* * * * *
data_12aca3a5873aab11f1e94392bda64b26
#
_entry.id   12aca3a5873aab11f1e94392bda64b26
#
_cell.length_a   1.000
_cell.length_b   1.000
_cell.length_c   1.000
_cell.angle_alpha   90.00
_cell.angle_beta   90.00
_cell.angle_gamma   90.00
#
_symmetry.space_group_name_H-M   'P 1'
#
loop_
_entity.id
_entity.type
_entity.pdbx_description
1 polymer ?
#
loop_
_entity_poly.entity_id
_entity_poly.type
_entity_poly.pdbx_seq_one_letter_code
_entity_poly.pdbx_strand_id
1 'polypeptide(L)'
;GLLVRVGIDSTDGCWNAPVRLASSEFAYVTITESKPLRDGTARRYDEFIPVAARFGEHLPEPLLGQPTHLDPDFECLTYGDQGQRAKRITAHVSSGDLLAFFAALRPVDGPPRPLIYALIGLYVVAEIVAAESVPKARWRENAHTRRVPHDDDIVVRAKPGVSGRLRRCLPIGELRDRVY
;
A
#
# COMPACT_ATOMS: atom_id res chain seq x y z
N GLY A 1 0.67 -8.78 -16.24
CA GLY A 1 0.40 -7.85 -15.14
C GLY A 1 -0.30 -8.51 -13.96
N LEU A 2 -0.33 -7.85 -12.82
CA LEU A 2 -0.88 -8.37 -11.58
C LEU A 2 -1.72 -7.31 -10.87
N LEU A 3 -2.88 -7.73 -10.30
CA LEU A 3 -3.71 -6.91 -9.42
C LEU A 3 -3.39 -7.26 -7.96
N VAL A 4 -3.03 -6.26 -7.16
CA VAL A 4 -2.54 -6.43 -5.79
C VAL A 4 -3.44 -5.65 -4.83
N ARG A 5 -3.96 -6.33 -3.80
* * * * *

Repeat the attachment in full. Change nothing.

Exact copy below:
data_12aca3a5873aab11f1e94392bda64b26
#
_entry.id   12aca3a5873aab11f1e94392bda64b26
#
_cell.length_a   1.000
_cell.length_b   1.000
_cell.length_c   1.000
_cell.angle_alpha   90.00
_cell.angle_beta   90.00
_cell.angle_gamma   90.00
#
_symmetry.space_group_name_H-M   'P 1'
#
loop_
_entity.id
_entity.type
_entity.pdbx_description
1 polymer ?
#
loop_
_entity_poly.entity_id
_entity_poly.type
_entity_poly.pdbx_seq_one_letter_code
_entity_poly.pdbx_strand_id
1 'polypeptide(L)'
;GLLVRVGIDSTDGCWNAPVRLASSEFAYVTITESKPLRDGTARRYDEFIPVAARFGEHLPEPLLGQPTHLDPDFECLTYGDQGQRAKRITAHVSSGDLLAFFAALRPVDGPPRPLIYALIGLYVVAEIVAAESVPKARWRENAHTRRVPHDDDIVVRAKPGVSGRLRRCLPIGELRDRVY
;
A
#
# COMPACT_ATOMS: atom_id res chain seq x y z
N GLY A 1 0.67 -8.78 -16.24
CA GLY A 1 0.40 -7.85 -15.14
C GLY A 1 -0.30 -8.51 -13.96
N LEU A 2 -0.33 -7.85 -12.82
CA LEU A 2 -0.88 -8.37 -11.58
C LEU A 2 -1.72 -7.31 -10.87
N LEU A 3 -2.88 -7.73 -10.30
CA LEU A 3 -3.71 -6.91 -9.42
C LEU A 3 -3.39 -7.26 -7.96
N VAL A 4 -3.03 -6.26 -7.16
CA VAL A 4 -2.54 -6.43 -5.79
C VAL A 4 -3.44 -5.65 -4.83
N ARG A 5 -3.96 -6.33 -3.80